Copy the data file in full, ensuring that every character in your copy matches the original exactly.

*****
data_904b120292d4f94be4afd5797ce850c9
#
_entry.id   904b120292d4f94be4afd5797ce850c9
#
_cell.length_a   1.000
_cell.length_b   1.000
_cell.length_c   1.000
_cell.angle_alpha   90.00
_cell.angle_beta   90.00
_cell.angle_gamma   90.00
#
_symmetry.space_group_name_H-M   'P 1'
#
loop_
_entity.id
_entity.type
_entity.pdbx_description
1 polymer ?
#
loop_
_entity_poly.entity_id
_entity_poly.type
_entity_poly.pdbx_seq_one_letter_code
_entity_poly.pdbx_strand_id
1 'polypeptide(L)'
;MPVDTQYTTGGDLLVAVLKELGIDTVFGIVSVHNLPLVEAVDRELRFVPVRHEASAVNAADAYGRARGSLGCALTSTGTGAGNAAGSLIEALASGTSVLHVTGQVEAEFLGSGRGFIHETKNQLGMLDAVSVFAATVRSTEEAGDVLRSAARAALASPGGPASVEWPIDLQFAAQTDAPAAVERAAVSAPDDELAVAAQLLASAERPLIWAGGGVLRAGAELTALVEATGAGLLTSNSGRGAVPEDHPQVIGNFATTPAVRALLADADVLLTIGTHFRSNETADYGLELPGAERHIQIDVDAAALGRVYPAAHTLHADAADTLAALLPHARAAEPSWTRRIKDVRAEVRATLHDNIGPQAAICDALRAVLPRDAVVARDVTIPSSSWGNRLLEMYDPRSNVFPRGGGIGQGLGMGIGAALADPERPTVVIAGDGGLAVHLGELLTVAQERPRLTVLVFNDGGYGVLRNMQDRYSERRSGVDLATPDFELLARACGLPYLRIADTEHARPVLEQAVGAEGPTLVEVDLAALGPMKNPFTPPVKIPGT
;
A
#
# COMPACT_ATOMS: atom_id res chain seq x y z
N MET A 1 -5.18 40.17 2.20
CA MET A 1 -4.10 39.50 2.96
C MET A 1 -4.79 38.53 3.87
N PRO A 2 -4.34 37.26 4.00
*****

data_904b120292d4f94be4afd5797ce850c9
#
_entry.id   904b120292d4f94be4afd5797ce850c9
#
_cell.length_a   1.000
_cell.length_b   1.000
_cell.length_c   1.000
_cell.angle_alpha   90.00
_cell.angle_beta   90.00
_cell.angle_gamma   90.00
#
_symmetry.space_group_name_H-M   'P 1'
#
loop_
_entity.id
_entity.type
_entity.pdbx_description
1 polymer ?
#
loop_
_entity_poly.entity_id
_entity_poly.type
_entity_poly.pdbx_seq_one_letter_code
_entity_poly.pdbx_strand_id
1 'polypeptide(L)'
;MPVDTQYTTGGDLLVAVLKELGIDTVFGIVSVHNLPLVEAVDRELRFVPVRHEASAVNAADAYGRARGSLGCALTSTGTGAGNAAGSLIEALASGTSVLHVTGQVEAEFLGSGRGFIHETKNQLGMLDAVSVFAATVRSTEEAGDVLRSAARAALASPGGPASVEWPIDLQFAAQTDAPAAVERAAVSAPDDELAVAAQLLASAERPLIWAGGGVLRAGAELTALVEATGAGLLTSNSGRGAVPEDHPQVIGNFATTPAVRALLADADVLLTIGTHFRSNETADYGLELPGAERHIQIDVDAAALGRVYPAAHTLHADAADTLAALLPHARAAEPSWTRRIKDVRAEVRATLHDNIGPQAAICDALRAVLPRDAVVARDVTIPSSSWGNRLLEMYDPRSNVFPRGGGIGQGLGMGIGAALADPERPTVVIAGDGGLAVHLGELLTVAQERPRLTVLVFNDGGYGVLRNMQDRYSERRSGVDLATPDFELLARACGLPYLRIADTEHARPVLEQAVGAEGPTLVEVDLAALGPMKNPFTPPVKIPGT
;
A
#
# COMPACT_ATOMS: atom_id res chain seq x y z
N MET A 1 -5.18 40.17 2.20
CA MET A 1 -4.10 39.50 2.96
C MET A 1 -4.79 38.53 3.87
N PRO A 2 -4.34 37.26 4.00